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Will I get the old State Pension or the new one?

Posted on: 25 May 2016 by James Hester

This depends on whether you were born before or on or after 6 April 1951 for men or 6 April 1953 for women.

old or new pension


The new State Pension was introduced on 6 April 2016, however not everyone will join the new system. Those already getting State Pension or who reached State Pension age before this date will receive their pension under the old rules. If your State Pension age is on or after 6 April 2016, your pension will be calculated under the new rules. If you reached State Pension age before 6 April 2016 but choose to defer your State Pension, you will get your State Pension under the old rules.

 

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Eligibility for the new State Pension

The earliest you can get the State Pension is when you reach State Pension age.

You’ll usually need a minimum of 10 qualifying years on your National Insurance (NI) record to qualify for any new State Pension. They don’t have to be 10 qualifying years in a row and you don’t necessarily need to be in work, paying NI contributions from your salary, for those 10 years.

However, for at least 10 years in total, you need to be doing one of the following:

  • Working for an employer and paying NI contributions
  • Working for an employer and earning £112 - £155 per week which means receiving credit for NI but not actually paying
  • Working and paying self-employed NI contributions  
  • Getting NI credits, e.g. for unemployment, sickness or as a parent or carer
  • Paying voluntary NI contributions

You may be able to use some of the time you’ve lived or worked abroad to make up the qualifying years to receive a new State Pension.

You may also qualify if in the past you’ve paid married women’s or widow's reduced rate contributions.

 

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State Pension age 

From 6 April 2016, you will be able to claim the new State Pension when you reach State Pension age if you’re a man born on or after 6 April 1951 or a woman born on or after 6 April 1953.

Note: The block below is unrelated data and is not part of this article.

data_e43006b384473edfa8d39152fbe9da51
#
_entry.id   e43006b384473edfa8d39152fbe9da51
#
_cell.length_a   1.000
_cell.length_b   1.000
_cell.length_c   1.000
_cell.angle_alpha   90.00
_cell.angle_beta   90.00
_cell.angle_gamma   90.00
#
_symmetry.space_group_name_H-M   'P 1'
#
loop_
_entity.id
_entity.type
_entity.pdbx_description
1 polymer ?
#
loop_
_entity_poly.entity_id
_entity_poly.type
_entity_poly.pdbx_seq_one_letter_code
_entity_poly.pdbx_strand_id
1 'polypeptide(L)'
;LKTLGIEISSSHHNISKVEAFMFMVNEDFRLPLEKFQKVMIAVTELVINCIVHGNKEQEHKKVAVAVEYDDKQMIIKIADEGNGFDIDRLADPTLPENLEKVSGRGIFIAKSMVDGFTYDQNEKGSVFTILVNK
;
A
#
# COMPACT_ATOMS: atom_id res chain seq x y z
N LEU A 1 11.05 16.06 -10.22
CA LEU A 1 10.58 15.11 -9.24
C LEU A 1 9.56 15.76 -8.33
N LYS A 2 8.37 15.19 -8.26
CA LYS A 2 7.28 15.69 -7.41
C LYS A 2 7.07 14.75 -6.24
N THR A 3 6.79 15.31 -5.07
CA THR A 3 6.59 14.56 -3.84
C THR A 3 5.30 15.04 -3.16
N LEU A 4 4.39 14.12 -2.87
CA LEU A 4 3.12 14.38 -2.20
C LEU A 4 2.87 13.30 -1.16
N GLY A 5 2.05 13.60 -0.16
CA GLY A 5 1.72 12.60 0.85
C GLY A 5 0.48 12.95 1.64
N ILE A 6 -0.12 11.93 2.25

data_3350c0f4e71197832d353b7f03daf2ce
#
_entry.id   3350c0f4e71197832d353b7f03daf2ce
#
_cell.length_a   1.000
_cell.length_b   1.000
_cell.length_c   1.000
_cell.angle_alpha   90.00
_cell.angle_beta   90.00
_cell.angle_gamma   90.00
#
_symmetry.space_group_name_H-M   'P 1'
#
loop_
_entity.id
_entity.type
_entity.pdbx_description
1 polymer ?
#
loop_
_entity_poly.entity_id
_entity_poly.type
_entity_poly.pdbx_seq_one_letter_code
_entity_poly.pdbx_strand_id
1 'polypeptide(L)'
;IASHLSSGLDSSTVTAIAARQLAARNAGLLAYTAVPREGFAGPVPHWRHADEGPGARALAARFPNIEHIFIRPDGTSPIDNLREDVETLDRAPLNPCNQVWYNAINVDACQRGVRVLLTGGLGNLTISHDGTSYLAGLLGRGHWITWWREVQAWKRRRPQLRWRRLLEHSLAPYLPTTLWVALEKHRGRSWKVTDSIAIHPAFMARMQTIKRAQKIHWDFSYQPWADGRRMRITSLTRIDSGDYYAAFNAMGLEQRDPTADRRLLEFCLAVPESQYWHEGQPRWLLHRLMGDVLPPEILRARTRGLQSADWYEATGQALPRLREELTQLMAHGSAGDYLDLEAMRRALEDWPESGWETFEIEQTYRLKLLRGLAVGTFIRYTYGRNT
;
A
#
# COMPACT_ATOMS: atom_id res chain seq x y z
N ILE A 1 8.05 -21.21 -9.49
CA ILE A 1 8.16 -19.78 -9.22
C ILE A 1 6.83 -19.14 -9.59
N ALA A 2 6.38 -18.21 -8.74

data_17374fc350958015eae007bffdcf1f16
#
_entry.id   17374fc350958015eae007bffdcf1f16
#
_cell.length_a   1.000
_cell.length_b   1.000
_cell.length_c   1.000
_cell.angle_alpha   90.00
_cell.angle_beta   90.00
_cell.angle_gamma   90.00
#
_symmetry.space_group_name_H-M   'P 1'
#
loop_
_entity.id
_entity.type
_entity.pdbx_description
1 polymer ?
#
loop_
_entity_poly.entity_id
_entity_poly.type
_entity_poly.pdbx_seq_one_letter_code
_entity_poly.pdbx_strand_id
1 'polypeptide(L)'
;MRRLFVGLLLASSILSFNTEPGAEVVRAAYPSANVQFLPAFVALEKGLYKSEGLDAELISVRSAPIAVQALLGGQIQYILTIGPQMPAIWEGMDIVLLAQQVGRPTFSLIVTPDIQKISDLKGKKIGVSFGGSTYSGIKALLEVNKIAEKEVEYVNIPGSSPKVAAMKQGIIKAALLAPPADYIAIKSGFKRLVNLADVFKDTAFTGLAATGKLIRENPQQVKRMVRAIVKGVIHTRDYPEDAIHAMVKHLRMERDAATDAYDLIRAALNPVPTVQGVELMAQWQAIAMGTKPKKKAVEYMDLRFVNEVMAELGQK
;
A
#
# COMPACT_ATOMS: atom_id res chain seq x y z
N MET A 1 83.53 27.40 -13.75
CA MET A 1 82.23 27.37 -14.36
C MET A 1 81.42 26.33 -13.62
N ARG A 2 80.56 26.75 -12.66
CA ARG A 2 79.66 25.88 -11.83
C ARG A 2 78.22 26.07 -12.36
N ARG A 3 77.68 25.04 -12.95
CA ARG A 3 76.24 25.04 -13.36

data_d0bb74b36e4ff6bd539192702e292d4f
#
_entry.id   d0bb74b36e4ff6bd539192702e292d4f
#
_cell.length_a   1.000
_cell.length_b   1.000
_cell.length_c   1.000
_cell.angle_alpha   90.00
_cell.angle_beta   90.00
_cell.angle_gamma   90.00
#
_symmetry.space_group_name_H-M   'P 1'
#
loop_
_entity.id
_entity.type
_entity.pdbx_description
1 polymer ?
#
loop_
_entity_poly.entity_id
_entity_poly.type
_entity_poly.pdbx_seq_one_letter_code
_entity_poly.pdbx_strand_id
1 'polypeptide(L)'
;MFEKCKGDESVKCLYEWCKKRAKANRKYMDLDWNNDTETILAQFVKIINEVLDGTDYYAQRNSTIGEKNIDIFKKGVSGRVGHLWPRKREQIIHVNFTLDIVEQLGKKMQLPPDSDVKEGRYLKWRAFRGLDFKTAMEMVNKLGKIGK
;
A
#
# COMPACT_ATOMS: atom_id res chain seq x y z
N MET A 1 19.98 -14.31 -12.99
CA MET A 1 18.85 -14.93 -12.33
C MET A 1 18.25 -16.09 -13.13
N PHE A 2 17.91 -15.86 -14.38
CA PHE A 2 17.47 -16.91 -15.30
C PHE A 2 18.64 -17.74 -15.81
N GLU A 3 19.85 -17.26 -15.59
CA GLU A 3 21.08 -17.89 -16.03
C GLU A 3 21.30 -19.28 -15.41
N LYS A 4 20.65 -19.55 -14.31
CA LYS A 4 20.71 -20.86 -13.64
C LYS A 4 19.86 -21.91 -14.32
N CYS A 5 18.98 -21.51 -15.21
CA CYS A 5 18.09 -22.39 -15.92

As life expectancy in the UK has been increasing, the Government has made plans to raise the age when you can claim your State Pension. Until 2018 women’s State Pension age is rising to 65 and by 2020 both men and women’s State Pension age will be increasing to 66. By 2028 both men and women’s State Pension age will be increasing to 67. Find out your state pension age.  

 

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Is it better?

The introduction of the new State Pension on 6 April 2016 brings clarity to a system that few people truly understand. The reforms will reduce the need for pensioner means-testing – supporting saving for millions of people.

Under the new rules, the earnings-related part of the State Pension, known as the Additional State Pension, has come to an end, along with other complicated elements of the old rules. The new State Pension will usually be based on your National Insurance (NI) contributions alone.

With people in the UK living longer, it’s more important than ever that you think about how you will finance your later years. Remember, your total income in retirement could be made up of your State Pension, as well as your workplace pension and any private savings you may have built up.

The State Pension is an important income that you could be eligible to receive when you reach State Pension age. If you have gaps in your NI record, you might wish to take steps to fill them by paying voluntary contributions to ensure you get the full rate of the State Pension.

The best way to find out what your State Pension will be is to check your State Pension online.

 

Further Information

You can find out more about the State Pension at www.gov.uk/yourstatepension

www.gov.uk/new-state-pension

www.gov.uk/government/publications/state-pension-fact-sheets

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Qualifying year

A complete tax year during a person’s working life in which they paid, were treated as having paid or were credited with National Insurance contributions on earnings above the weekly ‘Lower Earnings Limit’ (£112 a week in 2016 to 2017).